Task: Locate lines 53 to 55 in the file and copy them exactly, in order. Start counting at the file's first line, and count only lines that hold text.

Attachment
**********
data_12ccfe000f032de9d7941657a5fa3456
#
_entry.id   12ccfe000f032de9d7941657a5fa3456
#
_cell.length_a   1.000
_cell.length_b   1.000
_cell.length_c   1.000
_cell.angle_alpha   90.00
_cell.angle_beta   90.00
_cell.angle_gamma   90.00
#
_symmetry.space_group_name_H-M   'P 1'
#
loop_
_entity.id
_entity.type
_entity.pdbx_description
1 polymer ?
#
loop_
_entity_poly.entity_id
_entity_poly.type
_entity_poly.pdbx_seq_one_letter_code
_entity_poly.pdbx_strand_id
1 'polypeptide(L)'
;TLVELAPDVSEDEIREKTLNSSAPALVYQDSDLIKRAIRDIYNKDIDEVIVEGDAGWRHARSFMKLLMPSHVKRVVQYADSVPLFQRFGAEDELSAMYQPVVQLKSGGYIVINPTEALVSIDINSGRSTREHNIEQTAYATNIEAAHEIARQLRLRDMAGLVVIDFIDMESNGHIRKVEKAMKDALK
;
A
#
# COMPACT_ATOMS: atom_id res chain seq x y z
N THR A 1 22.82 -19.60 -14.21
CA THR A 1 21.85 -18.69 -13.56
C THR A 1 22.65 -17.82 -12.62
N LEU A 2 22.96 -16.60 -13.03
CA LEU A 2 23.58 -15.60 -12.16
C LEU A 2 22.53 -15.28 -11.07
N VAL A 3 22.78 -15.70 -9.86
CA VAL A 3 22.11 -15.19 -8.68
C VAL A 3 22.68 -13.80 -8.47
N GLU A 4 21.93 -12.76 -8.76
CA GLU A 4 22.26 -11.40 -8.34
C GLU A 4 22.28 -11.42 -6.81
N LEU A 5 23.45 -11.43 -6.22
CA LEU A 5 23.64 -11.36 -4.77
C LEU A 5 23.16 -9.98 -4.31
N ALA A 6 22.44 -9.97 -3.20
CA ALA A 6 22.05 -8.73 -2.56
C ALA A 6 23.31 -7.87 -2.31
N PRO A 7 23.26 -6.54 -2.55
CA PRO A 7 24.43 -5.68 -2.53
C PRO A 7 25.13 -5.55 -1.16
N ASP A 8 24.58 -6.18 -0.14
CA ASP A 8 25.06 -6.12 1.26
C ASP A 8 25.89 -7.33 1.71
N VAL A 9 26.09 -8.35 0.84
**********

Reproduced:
CA ASP A 8 25.06 -6.12 1.26
C ASP A 8 25.89 -7.33 1.71
N VAL A 9 26.09 -8.35 0.84